This weekend the F1 saga continues at Monza. Always a temple of drama, the high speed track will bring us another chapter in the Lewis/Nico saga. The freshly reconciled duo have been instructed to race hard and play nice. There will be no team orders. Rosberg’s lead in the driver’s Championship points standing, while considerable, is not insurmountable and with seven races to go, there is much drama ahead.


The Boston Cup

A reminder to circle Sunday, September 21st on your calendar as The Boston Cup, New England’s premier concours event, will take place on the Boston Common. This event is free and a wonderful opportunity to introduce the whole family to a rare slice of automotive history.

Have a great weekend!

Peter Bourassa


Jonathan Williams

Posted on September 4, 2014 Comments (0)

Jonathan Williams

Jonathan William may not have had the opportunity to make as much history as his talent warranted, but his ability to convey what he witnessed, has informed and entertained us handsomely. His well turned phrase “Fortune does not always smile on the talented” may be an apt summation of his brief F1 career but masks a record of surprising accomplishment in F2 and F3. His passing has touched all who knew him and the words gentle man and gentleman will be on many a tongue in coming days. Read on …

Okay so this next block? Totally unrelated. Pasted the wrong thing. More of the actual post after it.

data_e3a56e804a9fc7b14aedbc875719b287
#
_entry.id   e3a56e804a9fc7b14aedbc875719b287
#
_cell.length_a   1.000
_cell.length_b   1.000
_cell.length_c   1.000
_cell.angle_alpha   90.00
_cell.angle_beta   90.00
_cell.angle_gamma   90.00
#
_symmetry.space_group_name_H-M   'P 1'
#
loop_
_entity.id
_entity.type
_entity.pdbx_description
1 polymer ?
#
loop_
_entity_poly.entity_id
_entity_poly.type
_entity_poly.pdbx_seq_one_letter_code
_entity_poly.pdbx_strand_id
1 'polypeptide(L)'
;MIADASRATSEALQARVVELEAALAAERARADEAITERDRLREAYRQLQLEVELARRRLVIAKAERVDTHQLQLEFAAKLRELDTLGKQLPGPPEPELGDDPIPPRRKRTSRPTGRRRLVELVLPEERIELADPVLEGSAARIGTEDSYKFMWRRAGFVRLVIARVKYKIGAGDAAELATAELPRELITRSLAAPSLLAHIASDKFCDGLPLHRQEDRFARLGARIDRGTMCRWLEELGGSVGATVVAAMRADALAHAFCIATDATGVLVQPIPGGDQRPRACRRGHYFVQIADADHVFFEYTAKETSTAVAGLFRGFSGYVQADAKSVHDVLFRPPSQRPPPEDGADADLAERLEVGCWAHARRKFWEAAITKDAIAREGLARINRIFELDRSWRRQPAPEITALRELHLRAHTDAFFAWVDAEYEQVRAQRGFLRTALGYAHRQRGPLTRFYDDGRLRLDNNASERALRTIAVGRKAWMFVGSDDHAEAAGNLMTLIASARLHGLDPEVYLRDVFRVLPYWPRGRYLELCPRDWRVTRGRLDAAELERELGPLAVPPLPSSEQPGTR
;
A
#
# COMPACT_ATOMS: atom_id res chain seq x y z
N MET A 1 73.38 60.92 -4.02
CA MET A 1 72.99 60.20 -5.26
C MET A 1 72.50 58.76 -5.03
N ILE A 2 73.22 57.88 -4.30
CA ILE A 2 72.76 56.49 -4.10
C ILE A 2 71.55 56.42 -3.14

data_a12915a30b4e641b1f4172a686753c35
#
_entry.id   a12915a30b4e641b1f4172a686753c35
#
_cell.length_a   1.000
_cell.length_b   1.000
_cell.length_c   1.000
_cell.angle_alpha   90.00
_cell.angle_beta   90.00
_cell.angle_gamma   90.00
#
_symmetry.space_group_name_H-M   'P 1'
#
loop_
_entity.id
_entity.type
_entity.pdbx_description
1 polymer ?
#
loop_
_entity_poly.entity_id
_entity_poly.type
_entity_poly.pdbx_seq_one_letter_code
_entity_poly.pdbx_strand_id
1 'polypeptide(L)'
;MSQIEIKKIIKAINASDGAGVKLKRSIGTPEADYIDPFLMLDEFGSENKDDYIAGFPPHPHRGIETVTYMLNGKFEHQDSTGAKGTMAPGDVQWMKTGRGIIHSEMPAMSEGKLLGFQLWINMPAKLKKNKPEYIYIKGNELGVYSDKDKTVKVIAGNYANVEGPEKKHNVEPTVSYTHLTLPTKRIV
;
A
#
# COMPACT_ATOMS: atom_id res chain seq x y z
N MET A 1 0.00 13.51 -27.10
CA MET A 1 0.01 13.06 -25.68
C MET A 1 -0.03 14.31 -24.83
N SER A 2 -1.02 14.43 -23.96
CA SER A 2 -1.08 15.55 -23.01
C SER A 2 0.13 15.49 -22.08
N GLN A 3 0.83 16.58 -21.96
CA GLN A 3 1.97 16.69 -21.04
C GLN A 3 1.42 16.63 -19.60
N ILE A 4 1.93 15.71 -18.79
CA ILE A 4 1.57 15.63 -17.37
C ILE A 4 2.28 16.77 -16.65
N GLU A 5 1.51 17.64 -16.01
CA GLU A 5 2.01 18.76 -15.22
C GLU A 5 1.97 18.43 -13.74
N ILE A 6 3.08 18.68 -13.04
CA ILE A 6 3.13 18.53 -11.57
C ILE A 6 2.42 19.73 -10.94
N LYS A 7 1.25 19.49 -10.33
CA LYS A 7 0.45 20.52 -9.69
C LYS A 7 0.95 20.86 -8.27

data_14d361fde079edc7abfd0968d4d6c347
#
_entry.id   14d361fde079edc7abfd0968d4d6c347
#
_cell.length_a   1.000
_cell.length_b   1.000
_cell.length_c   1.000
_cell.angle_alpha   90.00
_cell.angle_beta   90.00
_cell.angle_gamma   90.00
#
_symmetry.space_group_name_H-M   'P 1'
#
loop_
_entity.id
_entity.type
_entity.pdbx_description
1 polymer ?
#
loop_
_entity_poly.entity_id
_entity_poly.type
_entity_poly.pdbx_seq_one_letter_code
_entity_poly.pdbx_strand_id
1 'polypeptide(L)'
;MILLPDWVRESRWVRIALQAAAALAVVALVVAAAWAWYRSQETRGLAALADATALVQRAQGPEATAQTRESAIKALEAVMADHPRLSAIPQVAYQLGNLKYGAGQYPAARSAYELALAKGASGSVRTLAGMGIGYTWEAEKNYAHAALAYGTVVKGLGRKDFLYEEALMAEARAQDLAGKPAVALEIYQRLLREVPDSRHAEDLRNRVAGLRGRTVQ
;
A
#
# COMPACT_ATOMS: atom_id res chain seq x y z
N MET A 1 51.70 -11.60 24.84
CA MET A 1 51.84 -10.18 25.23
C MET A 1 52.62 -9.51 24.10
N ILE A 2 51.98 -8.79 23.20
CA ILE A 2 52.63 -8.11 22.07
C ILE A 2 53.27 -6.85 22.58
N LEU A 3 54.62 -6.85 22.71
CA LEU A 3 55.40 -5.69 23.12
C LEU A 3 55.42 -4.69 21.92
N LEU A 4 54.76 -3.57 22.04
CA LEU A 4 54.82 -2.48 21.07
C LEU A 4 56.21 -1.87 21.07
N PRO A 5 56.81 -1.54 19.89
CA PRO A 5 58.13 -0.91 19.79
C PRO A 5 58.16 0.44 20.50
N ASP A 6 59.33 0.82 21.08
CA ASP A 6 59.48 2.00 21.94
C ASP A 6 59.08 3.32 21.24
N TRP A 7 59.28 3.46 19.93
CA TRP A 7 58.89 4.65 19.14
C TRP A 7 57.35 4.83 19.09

Jonathan Williams


Introducing Jonathan Williams

Posted on January 24, 2013 Comments (0)

Talk Radio Europe interviewed Jonathan Williams and we bring you that podcast and a few photos Jonathan sent to us.

Of Jonathan, TRE writes, "... this week my guest is Jonathan Williams, former Formula 1 racer, who took part in numerous events back in the 1960's and even helped Steve McQueen make the legendary '24 hours in Le Mans' movie.  After leaving the racing scene for many years he piloted the rich and famous around the world, then took to travelling himself but with camper van.  Hear the whole story ..."

Listen to the interview

Jonathan Williams

Jonathan Williams

Jonathan Williams